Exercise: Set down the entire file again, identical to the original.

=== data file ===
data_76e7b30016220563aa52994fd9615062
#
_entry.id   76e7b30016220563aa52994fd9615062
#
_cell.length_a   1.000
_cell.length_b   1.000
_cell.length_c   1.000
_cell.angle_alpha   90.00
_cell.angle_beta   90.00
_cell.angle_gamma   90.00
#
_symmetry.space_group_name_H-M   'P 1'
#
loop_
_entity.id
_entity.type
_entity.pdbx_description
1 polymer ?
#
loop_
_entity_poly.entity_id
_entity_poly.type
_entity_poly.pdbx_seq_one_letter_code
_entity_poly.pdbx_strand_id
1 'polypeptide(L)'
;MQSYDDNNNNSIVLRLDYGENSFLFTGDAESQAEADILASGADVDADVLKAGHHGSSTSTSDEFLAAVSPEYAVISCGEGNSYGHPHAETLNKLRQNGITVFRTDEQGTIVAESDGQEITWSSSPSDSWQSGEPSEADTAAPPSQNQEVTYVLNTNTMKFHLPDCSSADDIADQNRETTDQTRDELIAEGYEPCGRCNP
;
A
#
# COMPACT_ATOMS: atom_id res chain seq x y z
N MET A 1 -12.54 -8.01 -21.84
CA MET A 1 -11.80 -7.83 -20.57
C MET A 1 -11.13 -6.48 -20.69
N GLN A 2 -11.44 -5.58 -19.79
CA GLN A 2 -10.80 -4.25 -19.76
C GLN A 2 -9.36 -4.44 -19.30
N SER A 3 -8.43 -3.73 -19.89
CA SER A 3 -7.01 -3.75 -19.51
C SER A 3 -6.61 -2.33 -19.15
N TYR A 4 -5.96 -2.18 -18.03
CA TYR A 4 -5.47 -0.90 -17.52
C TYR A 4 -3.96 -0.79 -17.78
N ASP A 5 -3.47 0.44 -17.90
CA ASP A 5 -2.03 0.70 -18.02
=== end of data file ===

data_76e7b30016220563aa52994fd9615062
#
_entry.id   76e7b30016220563aa52994fd9615062
#
_cell.length_a   1.000
_cell.length_b   1.000
_cell.length_c   1.000
_cell.angle_alpha   90.00
_cell.angle_beta   90.00
_cell.angle_gamma   90.00
#
_symmetry.space_group_name_H-M   'P 1'
#
loop_
_entity.id
_entity.type
_entity.pdbx_description
1 polymer ?
#
loop_
_entity_poly.entity_id
_entity_poly.type
_entity_poly.pdbx_seq_one_letter_code
_entity_poly.pdbx_strand_id
1 'polypeptide(L)'
;MQSYDDNNNNSIVLRLDYGENSFLFTGDAESQAEADILASGADVDADVLKAGHHGSSTSTSDEFLAAVSPEYAVISCGEGNSYGHPHAETLNKLRQNGITVFRTDEQGTIVAESDGQEITWSSSPSDSWQSGEPSEADTAAPPSQNQEVTYVLNTNTMKFHLPDCSSADDIADQNRETTDQTRDELIAEGYEPCGRCNP
;
A
#
# COMPACT_ATOMS: atom_id res chain seq x y z
N MET A 1 -12.54 -8.01 -21.84
CA MET A 1 -11.80 -7.83 -20.57
C MET A 1 -11.13 -6.48 -20.69
N GLN A 2 -11.44 -5.58 -19.79
CA GLN A 2 -10.80 -4.25 -19.76
C GLN A 2 -9.36 -4.44 -19.30
N SER A 3 -8.43 -3.73 -19.89
CA SER A 3 -7.01 -3.75 -19.51
C SER A 3 -6.61 -2.33 -19.15
N TYR A 4 -5.96 -2.18 -18.03
CA TYR A 4 -5.47 -0.90 -17.52
C TYR A 4 -3.96 -0.79 -17.78
N ASP A 5 -3.47 0.44 -17.90
CA ASP A 5 -2.03 0.70 -18.02